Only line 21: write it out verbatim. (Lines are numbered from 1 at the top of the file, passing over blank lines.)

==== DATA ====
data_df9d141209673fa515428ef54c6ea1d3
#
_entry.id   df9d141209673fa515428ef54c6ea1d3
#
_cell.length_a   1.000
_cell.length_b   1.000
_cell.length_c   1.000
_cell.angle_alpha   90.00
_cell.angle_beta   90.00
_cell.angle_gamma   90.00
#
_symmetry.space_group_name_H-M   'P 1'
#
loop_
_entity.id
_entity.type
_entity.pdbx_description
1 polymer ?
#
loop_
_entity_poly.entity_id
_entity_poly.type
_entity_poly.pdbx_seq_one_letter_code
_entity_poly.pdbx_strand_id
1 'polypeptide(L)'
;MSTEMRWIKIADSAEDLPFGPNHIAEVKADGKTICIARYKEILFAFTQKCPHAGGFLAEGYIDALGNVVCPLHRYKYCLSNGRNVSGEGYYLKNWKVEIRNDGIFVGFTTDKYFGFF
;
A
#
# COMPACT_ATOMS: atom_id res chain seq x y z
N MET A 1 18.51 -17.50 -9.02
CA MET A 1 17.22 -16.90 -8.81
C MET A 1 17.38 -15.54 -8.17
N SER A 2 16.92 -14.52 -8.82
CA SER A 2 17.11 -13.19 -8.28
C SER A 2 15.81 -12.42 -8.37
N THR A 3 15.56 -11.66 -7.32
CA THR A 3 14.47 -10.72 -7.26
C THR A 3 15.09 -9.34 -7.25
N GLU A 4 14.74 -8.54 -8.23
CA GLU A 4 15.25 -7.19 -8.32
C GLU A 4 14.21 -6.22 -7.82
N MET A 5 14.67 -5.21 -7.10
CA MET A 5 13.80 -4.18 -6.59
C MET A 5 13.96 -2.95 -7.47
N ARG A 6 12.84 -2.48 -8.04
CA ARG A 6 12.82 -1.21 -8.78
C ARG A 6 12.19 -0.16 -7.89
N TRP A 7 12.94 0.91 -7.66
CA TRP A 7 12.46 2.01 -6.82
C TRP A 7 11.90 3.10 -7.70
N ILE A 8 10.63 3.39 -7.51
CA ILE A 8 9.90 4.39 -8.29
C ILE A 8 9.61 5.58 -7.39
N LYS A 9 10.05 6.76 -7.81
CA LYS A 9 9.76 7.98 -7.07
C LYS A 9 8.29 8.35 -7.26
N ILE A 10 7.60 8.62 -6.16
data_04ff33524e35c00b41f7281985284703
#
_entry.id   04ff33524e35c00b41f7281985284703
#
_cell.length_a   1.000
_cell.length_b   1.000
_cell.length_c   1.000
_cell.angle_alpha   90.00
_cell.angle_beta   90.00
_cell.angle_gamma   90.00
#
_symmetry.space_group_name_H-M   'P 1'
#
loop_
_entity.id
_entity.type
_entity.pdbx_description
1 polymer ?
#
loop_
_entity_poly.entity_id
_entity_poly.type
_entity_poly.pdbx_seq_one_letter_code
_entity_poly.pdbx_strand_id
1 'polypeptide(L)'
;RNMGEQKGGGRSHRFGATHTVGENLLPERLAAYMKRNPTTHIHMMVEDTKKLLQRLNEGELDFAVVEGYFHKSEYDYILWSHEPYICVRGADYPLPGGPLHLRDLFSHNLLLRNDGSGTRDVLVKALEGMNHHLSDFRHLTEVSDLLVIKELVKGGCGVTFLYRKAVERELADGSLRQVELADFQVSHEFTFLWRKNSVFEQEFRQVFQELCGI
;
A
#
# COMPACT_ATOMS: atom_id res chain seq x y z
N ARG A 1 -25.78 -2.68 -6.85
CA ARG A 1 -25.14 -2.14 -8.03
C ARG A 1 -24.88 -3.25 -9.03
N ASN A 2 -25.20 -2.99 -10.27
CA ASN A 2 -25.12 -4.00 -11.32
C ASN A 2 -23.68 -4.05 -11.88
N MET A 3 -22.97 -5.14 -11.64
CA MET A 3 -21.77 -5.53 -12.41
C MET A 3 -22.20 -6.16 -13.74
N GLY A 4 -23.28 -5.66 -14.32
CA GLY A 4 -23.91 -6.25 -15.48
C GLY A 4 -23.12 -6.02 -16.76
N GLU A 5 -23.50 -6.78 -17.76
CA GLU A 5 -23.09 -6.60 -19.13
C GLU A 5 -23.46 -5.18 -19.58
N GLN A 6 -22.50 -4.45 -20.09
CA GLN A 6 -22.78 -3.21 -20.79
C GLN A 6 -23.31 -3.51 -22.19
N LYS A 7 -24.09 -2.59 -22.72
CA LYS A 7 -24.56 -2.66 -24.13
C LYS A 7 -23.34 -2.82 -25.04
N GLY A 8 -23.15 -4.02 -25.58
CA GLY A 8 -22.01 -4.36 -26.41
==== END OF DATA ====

_entity_poly.entity_id